Nineteenth-century America saw many adventist or millenarian groups which thrived primarily on a belief in the imminent appearance of Jesus. Irvingites, Millerites (many of whom became Seventh-Day Adventists), and Russellites (Jehovah’s Witnesses) were among those groups stressing adventism and millenarianism.

Primitivists and Seekers generally differed in their beliefs about the Millennium. Most Primitivists, like the majority of Protestants in antebellum America, were postmillennialists: they believed that Jesus would come again after the Millennium had commenced, when the world had been made ready for him. “The Millennium,” Alexander Campbell declared in 1841, “is to precede the coming of the Lord, the general conflagration, and the creation of new heavens and earth.”14 In contrast, Seekers believed the Millennium would not begin until after Jesus destroyed the ungodly. Therefore their purpose was to call true believers out of spiritual Babylon.

Roger Williams was a literalistic Seeker who believed in the literal return of Jesus and the establishment of his millennial kingdom. Williams disputed with the Quakers because they rejected the physical return of Jesus to establish a literal kingdom.15 Quakers insisted that the thousand year reign of peace had been inaugurated and would continue to spread among true believers. They spiritualized and internalized the meaning of a millennial reign. Williams, like other Seekers, was a premillennialist who believed Jesus would “shortly” return “in flaming fire to burne up millions of ignorant and disobedient” to usher in the Millennium.16

[p.184]For Seekers, the restoration of the true church would come in close proximity to the Millennium. In fact, Roger Williams asserted that the church would not be restored until Jesus’s true apostles appeared to inaugurate the Millennium, which Williams believed was near at hand. He believed that the predicted time of the fulness of the Gentiles was about to begin (Rom. 11:25) and in 1652 declared, “The fullnesse of the Gentiles is not yet come, and probably shall not, untill the downfall of the Papacy.”17 Williams believed that despite the lack of proper authority in any of the churches reformers served as forerunners of the restoration and were inspired by God to witness and testify against the “whore of Rome.”18 “During the dreadfull Apostacy and Desolation, the Lord hath not left the World without witnesse, but hath graciously and wonderfully stirred up his holy Prophets and Witnesses,” Williams explained.19 He interpreted the ministry of the “two witnesses” in the eleventh chapter of Revelation as a reference to those who were persecuted for their dissension from the church of Rome. “The whole Books of Martyrs (or Witnesses) is nothing else but a large Commentary or History, of the Ministry of Witnesses, during all the Reigne of the Beast, to this day.”20 He believed that the period of witness was about to end and a period of restoration would begin, with the overthrow of spiritual Babylon.21 This would not be achieved without “great sufferings and slaughters of the Saints, upon occasion of which Christ Jesus in his holy wrath and jealousie, will burne and teare the bloody whore of Rome, in pieces.”22 Thus according to Williams, ordinances would not be instituted nor churches established until the Millennium, but the saints were to be gathered out of spiritual Babylon to finish their testimony against the Beast.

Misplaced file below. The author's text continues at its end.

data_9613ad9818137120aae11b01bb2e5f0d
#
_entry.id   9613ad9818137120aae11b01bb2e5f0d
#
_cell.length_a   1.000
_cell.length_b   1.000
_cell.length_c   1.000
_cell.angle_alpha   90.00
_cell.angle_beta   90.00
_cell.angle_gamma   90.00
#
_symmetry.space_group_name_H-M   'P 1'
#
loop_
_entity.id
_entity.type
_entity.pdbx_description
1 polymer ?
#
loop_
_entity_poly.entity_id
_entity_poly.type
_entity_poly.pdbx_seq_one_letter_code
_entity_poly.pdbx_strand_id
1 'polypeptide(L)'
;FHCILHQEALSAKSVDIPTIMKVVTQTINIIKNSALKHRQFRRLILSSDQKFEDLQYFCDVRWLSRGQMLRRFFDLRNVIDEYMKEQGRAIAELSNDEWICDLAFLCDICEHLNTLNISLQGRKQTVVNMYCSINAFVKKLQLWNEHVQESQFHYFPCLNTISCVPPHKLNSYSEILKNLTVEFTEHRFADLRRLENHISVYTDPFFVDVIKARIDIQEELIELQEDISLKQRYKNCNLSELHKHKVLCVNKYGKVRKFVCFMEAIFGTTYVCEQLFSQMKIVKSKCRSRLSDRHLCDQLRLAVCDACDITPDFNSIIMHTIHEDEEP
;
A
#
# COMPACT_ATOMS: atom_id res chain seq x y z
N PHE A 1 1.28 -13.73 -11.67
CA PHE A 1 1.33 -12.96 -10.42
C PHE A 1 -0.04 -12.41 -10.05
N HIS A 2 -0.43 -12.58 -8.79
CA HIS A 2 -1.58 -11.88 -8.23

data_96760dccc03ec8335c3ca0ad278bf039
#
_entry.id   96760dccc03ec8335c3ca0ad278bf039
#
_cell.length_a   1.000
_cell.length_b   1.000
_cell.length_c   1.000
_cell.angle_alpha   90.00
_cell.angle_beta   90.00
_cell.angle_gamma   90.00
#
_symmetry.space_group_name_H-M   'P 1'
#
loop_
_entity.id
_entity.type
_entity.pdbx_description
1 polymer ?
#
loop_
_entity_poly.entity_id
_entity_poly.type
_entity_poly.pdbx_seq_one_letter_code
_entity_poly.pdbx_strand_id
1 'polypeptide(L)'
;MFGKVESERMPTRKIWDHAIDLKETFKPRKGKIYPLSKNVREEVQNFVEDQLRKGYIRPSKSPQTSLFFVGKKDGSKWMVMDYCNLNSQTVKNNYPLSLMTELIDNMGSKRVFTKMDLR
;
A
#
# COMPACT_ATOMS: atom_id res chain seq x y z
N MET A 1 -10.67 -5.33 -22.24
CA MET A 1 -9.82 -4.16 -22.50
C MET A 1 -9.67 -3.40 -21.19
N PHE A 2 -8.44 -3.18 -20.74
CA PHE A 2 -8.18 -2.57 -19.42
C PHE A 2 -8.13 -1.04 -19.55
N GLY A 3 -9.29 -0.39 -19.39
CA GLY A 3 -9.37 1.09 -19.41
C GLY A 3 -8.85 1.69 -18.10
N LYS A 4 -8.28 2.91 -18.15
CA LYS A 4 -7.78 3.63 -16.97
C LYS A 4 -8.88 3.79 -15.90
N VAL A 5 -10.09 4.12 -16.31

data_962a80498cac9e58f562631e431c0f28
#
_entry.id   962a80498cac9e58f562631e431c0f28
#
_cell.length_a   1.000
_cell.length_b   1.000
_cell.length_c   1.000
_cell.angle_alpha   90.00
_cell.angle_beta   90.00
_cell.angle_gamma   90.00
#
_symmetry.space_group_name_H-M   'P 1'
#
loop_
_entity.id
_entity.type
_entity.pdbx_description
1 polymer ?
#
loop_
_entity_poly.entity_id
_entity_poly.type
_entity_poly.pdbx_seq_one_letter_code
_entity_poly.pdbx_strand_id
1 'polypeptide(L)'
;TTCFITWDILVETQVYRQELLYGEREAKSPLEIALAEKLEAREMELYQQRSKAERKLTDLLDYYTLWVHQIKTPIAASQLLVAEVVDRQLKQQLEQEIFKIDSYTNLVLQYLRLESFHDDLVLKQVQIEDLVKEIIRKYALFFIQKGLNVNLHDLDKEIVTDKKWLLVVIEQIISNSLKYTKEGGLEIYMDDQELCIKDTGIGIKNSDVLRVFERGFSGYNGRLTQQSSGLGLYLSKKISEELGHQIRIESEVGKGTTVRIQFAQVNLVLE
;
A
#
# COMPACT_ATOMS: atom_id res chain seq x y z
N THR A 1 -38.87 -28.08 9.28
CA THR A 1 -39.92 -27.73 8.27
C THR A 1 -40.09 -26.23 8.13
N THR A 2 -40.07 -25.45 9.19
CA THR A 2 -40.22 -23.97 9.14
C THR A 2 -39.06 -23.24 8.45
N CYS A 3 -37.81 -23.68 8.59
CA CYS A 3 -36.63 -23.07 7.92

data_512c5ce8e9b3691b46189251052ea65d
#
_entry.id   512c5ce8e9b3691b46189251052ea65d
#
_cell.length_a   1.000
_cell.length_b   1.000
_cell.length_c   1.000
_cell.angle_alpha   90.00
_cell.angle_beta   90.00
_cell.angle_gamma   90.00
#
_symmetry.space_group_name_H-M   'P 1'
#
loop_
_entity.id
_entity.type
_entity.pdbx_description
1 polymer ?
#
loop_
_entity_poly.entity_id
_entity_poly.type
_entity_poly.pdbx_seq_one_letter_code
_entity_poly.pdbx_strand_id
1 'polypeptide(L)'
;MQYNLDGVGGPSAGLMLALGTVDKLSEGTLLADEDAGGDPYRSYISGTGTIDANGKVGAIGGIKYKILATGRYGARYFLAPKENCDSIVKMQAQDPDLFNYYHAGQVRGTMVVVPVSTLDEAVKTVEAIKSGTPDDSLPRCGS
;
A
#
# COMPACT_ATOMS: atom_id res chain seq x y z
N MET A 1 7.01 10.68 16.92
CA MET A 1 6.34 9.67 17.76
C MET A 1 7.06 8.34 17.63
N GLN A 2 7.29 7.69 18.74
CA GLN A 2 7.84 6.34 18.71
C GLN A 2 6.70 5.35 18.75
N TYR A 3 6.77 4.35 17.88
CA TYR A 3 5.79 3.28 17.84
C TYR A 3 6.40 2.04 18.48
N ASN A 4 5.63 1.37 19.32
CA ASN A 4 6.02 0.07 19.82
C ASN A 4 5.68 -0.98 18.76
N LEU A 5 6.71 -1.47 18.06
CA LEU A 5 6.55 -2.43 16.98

Asa Wild believed that “various and dreadful judgments [are to be] executed immediately by God, through the instrumentality of the Ministers of the Millenial dispensation,” although the actual Millennium would not begin for another seven years.23 He predicted that the Millennium would be “preceded by a variety of secondary events,” including the calling of apostle-like ministers24 and the punishment of the wicked,25 after which “the Millennium state of the world” would take place.26

Mormons were also Millenarian. In the earliest account of Joseph Smith’s first vision, Jesus says that “mine anger is kindling against the inhabitants of the earth to visit them acording to th[e]ir ungodliness and to bring to pass that which hath been spoken by the mouth of the prophets and Ap[o]stles. Behold and lo, I [p.185]come quickly as it [is] written of me, in the cloud clothed in the glory of my Father.”27 Smith also reported that the angel which visited him three times in 1829 quoted biblical prophecies concerning the Second Coming and the destruction of the wicked.28

The Book of Mormon clearly advocates a premillennialist view. “For the time speedily cometh,” declares Nephi, “that the Lord God shall cause a great division among the people, and the wicked will he destroy; and he will spare his people, yea, even if it so be that he must destroy the wicked by fire” (2 Ne. 30:10). Only after the destruction of the wicked can the words which the prophet Isaiah wrote concerning the earth’s millennial rest be fulfilled (2 Ne. 30:11-15/ Isa. 11:5-9). Again, Nephi explains: “The time surely must come that all they who fight against Zion shall be cut off. . . . For the time speedily shall come that all churches which are built up to get gain . . . must be brought low in the dust; they are those who must be consumed as stubble; and this is according to the words of the prophet” (1 Ne. 22:19, 23; cf. Mal. 4:1). It is only after the destruction of the wicked that “Satan has no power” and “the Holy One of Israel must reign in dominion, and might, and power, and great glory” (1 Ne. 22:24, 26).